Prosecutor Sarah Mickelson paid witnesses, lied to the court and was subsequently promoted
Prosecutors in the US routinely reward witnesses for parroting the government's version of events on the witness stand. These rewards frequently take the form of reduced prison time, but can also include cash payments. On September 25, 2015, a defense motion filed by Houston defense lawyer Paul Morgan stated that prosecutors violated the constitutional rights of his client, Vernon Brooks, by withholding information relevant to cash payments received by three witnesses, totaling $5,000, after they testified in a related case in February.
Prosecutors and their apologists routinely claim that witnesses are rarely paid. While cash payments may be difficult to uncover, rewarding criminals with greatly reduced sentences for often perjured testimony is not only ubiquitous, it is a hallmark of American justice.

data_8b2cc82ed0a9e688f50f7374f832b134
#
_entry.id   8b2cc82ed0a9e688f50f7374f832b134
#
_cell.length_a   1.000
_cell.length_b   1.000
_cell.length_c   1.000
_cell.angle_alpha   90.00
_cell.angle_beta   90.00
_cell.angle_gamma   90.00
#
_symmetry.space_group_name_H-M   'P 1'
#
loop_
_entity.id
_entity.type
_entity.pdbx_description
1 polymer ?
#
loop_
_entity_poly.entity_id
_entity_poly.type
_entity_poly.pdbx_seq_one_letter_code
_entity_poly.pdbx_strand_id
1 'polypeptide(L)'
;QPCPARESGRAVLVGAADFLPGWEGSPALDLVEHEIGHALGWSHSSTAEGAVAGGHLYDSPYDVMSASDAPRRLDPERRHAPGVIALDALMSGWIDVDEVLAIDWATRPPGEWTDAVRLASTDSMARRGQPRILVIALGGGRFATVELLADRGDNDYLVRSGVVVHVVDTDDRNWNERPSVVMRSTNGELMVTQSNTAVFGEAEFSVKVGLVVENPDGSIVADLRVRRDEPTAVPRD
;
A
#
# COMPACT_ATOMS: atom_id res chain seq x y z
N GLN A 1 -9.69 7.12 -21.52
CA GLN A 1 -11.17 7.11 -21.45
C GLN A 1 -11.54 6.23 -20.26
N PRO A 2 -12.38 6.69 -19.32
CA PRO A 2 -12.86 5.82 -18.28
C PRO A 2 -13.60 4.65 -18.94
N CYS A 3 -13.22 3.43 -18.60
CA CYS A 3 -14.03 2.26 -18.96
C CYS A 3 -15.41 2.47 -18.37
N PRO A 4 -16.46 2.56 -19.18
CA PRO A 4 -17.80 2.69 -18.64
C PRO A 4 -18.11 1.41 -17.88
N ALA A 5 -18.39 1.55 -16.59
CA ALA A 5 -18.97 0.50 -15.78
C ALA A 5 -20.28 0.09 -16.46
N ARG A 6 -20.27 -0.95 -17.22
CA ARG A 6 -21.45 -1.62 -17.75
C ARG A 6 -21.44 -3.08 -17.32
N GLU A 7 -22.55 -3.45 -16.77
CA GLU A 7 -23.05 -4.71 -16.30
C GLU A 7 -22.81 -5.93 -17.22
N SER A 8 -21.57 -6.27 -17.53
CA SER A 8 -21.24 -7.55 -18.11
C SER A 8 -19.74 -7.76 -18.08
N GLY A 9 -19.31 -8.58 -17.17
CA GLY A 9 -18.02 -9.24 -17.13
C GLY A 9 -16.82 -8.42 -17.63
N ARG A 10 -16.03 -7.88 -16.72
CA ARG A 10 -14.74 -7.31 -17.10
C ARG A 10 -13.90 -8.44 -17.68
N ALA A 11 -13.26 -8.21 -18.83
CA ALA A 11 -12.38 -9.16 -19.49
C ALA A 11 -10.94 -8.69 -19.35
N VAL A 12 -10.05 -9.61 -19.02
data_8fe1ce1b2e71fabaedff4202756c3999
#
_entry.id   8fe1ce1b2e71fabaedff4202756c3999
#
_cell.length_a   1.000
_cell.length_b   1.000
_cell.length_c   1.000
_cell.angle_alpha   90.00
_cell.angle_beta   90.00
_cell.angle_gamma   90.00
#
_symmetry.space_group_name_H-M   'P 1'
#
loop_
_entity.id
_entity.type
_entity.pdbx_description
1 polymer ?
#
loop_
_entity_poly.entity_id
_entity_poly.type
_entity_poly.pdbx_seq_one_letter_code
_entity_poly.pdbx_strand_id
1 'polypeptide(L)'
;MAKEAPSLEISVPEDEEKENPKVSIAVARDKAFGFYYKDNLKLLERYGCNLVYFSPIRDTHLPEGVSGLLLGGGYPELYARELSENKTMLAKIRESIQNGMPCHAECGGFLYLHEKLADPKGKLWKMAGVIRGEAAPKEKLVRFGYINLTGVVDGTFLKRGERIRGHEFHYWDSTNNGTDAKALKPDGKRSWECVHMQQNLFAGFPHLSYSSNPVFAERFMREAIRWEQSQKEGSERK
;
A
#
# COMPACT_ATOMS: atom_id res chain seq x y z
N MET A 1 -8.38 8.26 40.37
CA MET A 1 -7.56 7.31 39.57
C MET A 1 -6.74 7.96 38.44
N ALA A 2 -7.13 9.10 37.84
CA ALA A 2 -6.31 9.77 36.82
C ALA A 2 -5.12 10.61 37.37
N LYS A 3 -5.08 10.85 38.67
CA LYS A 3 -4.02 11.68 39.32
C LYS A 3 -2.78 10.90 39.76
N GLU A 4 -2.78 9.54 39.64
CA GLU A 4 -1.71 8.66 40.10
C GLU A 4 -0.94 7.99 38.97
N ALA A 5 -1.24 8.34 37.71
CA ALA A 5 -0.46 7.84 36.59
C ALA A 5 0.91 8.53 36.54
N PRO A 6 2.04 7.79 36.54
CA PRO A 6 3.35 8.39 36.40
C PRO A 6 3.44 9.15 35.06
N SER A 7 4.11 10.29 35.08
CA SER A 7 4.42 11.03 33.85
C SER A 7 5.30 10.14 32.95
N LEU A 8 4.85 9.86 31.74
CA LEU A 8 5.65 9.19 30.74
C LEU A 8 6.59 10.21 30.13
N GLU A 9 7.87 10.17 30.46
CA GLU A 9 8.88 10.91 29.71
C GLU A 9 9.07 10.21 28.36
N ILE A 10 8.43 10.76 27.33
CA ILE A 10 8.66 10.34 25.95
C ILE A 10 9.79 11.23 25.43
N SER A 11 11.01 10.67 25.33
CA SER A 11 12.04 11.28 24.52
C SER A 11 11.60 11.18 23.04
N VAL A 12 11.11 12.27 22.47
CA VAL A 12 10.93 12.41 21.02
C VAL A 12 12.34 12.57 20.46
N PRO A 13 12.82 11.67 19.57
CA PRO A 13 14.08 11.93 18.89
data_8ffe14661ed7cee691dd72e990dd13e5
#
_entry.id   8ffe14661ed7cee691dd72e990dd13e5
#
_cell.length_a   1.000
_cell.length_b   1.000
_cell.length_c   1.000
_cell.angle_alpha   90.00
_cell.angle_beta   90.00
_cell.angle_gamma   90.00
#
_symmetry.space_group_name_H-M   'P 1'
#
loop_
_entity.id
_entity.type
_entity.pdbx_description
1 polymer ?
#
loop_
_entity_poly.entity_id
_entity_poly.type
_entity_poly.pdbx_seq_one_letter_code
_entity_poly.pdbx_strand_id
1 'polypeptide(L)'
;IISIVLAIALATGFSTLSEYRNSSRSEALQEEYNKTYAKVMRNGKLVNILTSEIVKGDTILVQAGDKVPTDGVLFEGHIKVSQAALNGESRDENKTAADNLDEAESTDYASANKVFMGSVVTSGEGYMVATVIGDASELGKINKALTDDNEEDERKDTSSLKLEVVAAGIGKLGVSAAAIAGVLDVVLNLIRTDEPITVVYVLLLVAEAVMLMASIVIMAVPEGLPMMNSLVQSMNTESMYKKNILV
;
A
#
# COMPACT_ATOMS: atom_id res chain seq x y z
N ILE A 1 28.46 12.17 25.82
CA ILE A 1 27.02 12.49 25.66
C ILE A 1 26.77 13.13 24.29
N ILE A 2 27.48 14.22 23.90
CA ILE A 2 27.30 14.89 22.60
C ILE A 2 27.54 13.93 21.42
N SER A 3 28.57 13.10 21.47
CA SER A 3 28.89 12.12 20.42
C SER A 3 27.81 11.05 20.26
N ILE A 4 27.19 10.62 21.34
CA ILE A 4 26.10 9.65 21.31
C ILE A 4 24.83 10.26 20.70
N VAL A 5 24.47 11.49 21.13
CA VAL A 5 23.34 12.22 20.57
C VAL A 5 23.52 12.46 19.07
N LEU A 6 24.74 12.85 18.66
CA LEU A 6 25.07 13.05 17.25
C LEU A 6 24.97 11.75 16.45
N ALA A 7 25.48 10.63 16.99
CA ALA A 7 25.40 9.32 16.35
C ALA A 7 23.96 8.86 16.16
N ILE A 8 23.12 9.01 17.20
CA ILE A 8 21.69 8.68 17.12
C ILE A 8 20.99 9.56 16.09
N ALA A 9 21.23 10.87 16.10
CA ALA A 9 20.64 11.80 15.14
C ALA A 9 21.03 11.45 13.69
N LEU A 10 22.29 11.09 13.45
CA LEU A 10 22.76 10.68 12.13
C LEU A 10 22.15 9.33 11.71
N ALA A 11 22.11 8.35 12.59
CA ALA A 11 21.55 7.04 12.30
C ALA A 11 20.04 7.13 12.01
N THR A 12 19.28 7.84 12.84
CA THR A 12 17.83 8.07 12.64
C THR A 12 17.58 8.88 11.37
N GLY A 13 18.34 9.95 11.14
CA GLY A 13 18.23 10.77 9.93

Prosecutor Sarah Mickelson, of the Harris County District Attorney's Office, is accused of withholding evidence and lying before the Court. Defense counsel maintains that they were never advised of cash payments for prosecution witnesses.
"We specifically had a pretrial hearing regarding this subject," said defense attorney Mike Trent. "And (Mickelson) assured the court that no promises of leniency or other benefit had been made to any of the witnesses."
Trent claims to have specifically asked during the hearing if there were any "paid" informants. He claims he was explicitly told no by Mickelson. Trent also said that the testimony of the three paid witnesses was essential to convicting his client. Trent has asserted throughout the proceedings that his client is innocent.
"The outcome likely would have been a lot different if the jury had known that these folks were not only getting leniency, but were also getting cash money," said Trent. "This is totally egregious."
Part of the problem for prosecutors who pay witnesses is that defense lawyers are supposed to be told via a Brady disclosure that those witnesses are being rewarded for their testimony. Once being so advised, defense lawyers are often quite adept at raising reasonable doubt with jurors by sullying the reputation and credibility of paid witnesses. Prosecutors in Houston are being accused of short circuiting this whole process by passing off paid witnesses as selfless citizens.
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